Now that Thanksgiving is past, we are being bombarded with opportunities to spend our money for gifts. Many choose the option of gift cards.
The incentives are everywhere. The upside is one size fits all and the recipients can get exactly what they want from a retailer or restaurant. The perfect answer? Perhaps ... but be aware so your fun doesn’t get harmed.
The Federal Trade Commission says that retail gift cards sold by retailers and restaurants are usable only with those merchants. Bank gift cards (such as MasterCard or Visa) can be used wherever the brand is accepted. Realize also that typically if the full amount is not used, there is no cash back.
Last August, these new rules went into effect for gift cards:
b Money on a gift card cannot expire for at least five years from date of purchase or the last date additional money was loaded onto the card. If the expiration date listed on the card is earlier than these dates, the money can be transferred to a replacement card at no cost.
b Inactivity fees can be charged only after a card hasn’t been used for at least one year, and you can be charged only once per month. But you may be charged a fee to buy or replace a lost or stolen card.
b The expiration date and fees of a card must be clearly disclosed on the card or its packaging. Cards produced before April 1, 2010, might list an expiration time or inactivity fees and can be sold through Jan. 31, 2011. However, no matter what your card says, you are protected by new rules.
When you shop for a gift card:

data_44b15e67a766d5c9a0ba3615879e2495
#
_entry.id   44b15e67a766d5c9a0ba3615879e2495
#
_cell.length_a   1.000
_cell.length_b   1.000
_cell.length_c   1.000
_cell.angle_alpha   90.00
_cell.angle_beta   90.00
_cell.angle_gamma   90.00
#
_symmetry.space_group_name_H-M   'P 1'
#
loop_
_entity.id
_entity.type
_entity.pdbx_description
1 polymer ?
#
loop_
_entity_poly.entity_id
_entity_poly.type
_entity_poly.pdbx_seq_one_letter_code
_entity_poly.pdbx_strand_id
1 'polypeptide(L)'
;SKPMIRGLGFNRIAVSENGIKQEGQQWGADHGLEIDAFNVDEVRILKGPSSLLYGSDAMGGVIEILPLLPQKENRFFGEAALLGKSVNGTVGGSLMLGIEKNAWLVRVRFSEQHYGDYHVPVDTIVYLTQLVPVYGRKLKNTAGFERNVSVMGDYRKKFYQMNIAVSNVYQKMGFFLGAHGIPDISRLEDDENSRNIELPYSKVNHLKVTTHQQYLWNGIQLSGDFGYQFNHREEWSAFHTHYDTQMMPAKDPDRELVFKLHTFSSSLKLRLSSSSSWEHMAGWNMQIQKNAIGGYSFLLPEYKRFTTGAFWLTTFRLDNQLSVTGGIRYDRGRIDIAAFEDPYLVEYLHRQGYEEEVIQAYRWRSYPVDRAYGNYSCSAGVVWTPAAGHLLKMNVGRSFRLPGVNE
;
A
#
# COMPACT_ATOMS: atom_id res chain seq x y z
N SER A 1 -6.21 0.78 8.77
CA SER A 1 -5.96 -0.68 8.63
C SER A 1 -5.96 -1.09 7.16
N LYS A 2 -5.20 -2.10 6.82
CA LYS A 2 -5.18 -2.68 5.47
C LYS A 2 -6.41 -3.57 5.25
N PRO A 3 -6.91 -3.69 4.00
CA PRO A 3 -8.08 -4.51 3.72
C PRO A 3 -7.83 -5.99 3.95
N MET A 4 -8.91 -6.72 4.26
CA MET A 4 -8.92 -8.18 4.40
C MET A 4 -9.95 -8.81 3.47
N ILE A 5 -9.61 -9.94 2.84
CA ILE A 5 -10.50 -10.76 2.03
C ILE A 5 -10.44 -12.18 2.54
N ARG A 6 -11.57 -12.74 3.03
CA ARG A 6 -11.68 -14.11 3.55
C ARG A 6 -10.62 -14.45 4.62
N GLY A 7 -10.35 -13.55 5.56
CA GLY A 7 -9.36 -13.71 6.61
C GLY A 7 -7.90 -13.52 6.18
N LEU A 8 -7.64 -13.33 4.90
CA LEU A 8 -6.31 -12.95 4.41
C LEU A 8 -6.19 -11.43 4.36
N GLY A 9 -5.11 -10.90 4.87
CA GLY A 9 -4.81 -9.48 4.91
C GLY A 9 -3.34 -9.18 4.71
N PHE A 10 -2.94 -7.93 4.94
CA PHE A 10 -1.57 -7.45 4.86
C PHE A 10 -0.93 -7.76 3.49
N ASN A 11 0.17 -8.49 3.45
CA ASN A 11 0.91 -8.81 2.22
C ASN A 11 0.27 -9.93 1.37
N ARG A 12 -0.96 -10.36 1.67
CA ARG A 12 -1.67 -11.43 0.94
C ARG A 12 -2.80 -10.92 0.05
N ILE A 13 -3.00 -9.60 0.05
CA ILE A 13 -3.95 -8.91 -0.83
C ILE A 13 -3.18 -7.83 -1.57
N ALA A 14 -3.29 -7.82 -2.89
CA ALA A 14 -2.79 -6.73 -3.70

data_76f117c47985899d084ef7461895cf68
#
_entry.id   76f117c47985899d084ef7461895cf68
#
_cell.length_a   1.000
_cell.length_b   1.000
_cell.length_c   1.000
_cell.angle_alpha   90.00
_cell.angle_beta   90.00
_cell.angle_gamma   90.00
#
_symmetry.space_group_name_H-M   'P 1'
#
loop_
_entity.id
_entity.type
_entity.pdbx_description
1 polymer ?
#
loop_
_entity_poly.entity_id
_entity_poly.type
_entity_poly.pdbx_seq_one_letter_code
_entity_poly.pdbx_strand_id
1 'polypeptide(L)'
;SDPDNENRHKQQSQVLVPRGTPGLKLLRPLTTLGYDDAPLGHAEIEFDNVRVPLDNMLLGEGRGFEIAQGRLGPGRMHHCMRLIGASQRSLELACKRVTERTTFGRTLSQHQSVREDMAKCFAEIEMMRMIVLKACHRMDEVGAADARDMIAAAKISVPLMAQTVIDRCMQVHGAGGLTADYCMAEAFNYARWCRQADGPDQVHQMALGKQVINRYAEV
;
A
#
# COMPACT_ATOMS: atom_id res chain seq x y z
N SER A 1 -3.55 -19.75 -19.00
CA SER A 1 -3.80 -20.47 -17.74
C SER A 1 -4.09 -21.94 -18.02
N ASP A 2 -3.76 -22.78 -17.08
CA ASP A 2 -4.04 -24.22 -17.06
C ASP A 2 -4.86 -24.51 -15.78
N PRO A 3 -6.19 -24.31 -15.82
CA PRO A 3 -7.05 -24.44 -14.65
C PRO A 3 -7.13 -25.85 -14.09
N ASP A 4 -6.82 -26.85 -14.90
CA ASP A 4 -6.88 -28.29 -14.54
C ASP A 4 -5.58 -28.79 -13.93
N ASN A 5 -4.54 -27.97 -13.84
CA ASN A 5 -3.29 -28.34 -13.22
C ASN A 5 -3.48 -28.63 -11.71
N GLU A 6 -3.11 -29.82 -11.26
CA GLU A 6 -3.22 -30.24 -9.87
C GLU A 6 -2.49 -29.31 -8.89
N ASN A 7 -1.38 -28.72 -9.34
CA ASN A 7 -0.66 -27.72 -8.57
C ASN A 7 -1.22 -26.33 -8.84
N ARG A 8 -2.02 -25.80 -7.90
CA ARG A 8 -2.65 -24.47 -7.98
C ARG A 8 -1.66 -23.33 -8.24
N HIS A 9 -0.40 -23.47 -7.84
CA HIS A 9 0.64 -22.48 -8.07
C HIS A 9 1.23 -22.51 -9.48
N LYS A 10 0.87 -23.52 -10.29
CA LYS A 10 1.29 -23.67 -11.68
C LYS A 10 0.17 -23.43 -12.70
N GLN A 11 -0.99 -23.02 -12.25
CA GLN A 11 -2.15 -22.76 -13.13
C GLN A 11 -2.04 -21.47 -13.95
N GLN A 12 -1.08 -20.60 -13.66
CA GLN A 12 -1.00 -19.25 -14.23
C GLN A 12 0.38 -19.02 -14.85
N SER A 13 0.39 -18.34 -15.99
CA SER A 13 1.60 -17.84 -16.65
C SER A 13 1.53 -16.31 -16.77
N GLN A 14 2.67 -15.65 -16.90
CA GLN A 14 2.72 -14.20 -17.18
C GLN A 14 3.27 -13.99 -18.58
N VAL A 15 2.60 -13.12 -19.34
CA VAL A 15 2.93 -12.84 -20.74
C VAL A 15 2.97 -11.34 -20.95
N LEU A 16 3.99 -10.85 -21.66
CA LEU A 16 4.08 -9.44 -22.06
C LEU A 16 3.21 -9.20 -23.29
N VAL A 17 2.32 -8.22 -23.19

b Buy only from trustworthy sources. Buying from online auction sites can be risky because cards may be counterfeit or fraudulently obtained.
b Read the fine print before you buy. Is there a fee to buy the card? What about shipping and handling fees?
b Will fees be deducted from card after you purchase it?
b Inspect the card before you buy it. Be sure none of the protective stickers have been removed, codes on the back of the card haven’t been scratched off to reveal a PIN number or any other damage.
b Give the recipient the original receipt to verify the card’s purchase in case it’s lost or stolen.
b The financial condition of the retailer or restaurant must be considered. Will they be in business for at least the next year?
If you’re a recipient:
b Read terms and conditions when you receive the card and check for an expiration date.
b Use your card as soon as you can. It’s not unusual to misplace gift cards or forget them.
b Ask the person giving you the card for the card’s terms and conditions, the original purchase receipt or the card’s ID number.
b Treat your card like cash. If lost or stolen, report it to the issuer immediately. Some issuers may replace it for a fee with proof of purchase and ID number on the card.
email@example.com or 247-4355 Wendy Rice is family and consumer science agent for the La Plata County Extension Office.